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Mainstream Publishing Tries PCs

Richard O'Reilly designs microcomputer applications for The Times

Now and then there is an opportunity to sit back and take in the broad view of personal computing. Most recently it came at something called the Seybold Seminar in San Francisco.

Jonathan Seybold is the leading consultant on computer technology for the publishing industry: newspapers, magazines, catalogues, telephone books--you name it.

It is an industry that is at once threatened, captivated and seduced by the desktop publishing phenomenon that was created on the Macintosh and is trickling over to IBM and compatible PCs.

Seybold told his San Francisco audience that he believes publishing is the highest purpose to which personal computing aspires. He has a sweeping vision of what publishing encompasses that includes the familiar paper products plus mixed-media publications that promise to combine video, sound and hypertext in a form that only a computer could produce or utilize.

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Most larger newspapers and magazines published today, including The Times, use special computer terminals running special software on minicomputers in systems created and sold by a handful of companies that serve only the mainstream publishing industry.

But that is beginning to change. Publishers noticed that they could buy off-the-rack PCs and Macintoshes with a lot more power for fewer dollars than they have been spending for those custom-made systems. The Chicago Tribune has a contract to replace its editing terminals with Compaq 386S PCs, and the New York Times is preparing to fill its newsrooms with IBM PS/2 machines.

I didn’t hear of anybody planning to put out their paper with WordPerfect, but many are or will be using Xywrite III, a PC-based word processor that began life several years back as an imitation of the minicomputer-based Atex publishing software used at many newspapers and magazines. In just one example of how personal computing has turned things topsy-turvy, Atex is now buying Xywrite software and selling it to newspapers that want to use both PCs and Atex.

At Time magazine, a system is being developed for tracking the advertising and editorial content of each issue on Macintosh IIs. In London, the Evening Standard tabloid is being largely created on Macintosh computers, and the paper has an ambitious plan that will take it directly from the Mac to the plates for the printing presses with no manual steps in between.

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The Evening Standard hopes the result will be an elapsed time of no more than 10 minutes from when an editor finishes with a breaking story until it is in the papers coming off the press.

None of this is happening without a lot of controversy, difficulty and expense, however. Large newspapers are spending $15 million to $20 million for their next-generation systems. Obviously, we’re talking about a lot more than just dropping a PC on every reporter’s and editor’s desk.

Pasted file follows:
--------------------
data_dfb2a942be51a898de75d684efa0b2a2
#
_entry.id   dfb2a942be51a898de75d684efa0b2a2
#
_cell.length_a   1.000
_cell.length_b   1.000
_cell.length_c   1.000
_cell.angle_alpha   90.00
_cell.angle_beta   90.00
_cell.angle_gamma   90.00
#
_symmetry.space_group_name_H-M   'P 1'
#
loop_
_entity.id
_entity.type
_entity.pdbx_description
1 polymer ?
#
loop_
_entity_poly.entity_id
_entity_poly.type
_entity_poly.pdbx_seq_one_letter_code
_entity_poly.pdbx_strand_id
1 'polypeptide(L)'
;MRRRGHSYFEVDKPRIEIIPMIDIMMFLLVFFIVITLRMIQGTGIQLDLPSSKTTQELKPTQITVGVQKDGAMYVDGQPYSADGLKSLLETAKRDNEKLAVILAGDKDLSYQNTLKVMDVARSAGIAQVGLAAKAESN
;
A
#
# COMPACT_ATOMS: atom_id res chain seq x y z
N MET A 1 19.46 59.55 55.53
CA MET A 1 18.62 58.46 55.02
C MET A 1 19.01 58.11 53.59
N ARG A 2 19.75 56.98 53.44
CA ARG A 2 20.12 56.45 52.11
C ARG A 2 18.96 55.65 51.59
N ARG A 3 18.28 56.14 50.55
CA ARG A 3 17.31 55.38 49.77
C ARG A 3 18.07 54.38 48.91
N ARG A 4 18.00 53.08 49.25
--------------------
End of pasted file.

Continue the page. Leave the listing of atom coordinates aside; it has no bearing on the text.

Personal computing has created a revolution in the publishing business and as is true in any revolution, there is strong disagreement among the participants about which direction to take.

Most of the best desktop publishing software available today runs only on the Macintosh, but there is a strong current of opinion (or hope) that software for IBM will soon be as good or better. Since there are many more PCs than Macintoshes, developers think they could see a lot more software. But the OS/2 operating system and its graphic Presentation Manager display will first have to catch on in a big way.

The OS/2 fans are chasing a moving target, however, with Microsoft announcing that a more powerful version is coming next year that will run only on computers with Intel 80386 microprocessor chips.

A countervailing attitude is that neither Mac nor OS/2 have the strength to store, move and keep track of the massive amounts of data required in mainstream publishing. That is the view espoused by those who believe that the UNIX operating system that runs on minicomputers is the best answer. They unfortunately are hampered by the several different versions of UNIX that prevent universal compatibility among such systems.

So I looked and I listened and I concluded that there are about as many different ways to go about publishing as there are publications. Maybe more.

Meanwhile, back at the Los Angeles Times, we had our own little battles to fight. We discovered that the new IBM PS/2 Model 30-286 computers we had bought would not work with the Hayes 1200-baud modems installed inside them.

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What’s going on here? Hayes modems and IBM PCs have been working as reliable computing teams for years.

IBM won’t detail what went wrong, but a spokeswoman said they had discovered that the new, supposedly PC/AT compatible, machines couldn’t recognize the existence of the Hayes modem. A software patch is to be ready by the end of the month, and a hardware fix is in the works for yet-to-be manufactured 30-286s.

Coming in the midst of the Seybold Seminar, as this incident did, it gave me pause as I wondered how much of what I already take for granted in personal computing will have to be reinvented or at least repaired as we move into a complex new future.

Computer File welcomes readers’ comments but regrets that the author cannot respond individually to letters. Write to Richard O’Reilly, Computer File, Los Angeles Times, Times Mirror Square, Los Angeles, Calif. 90053.


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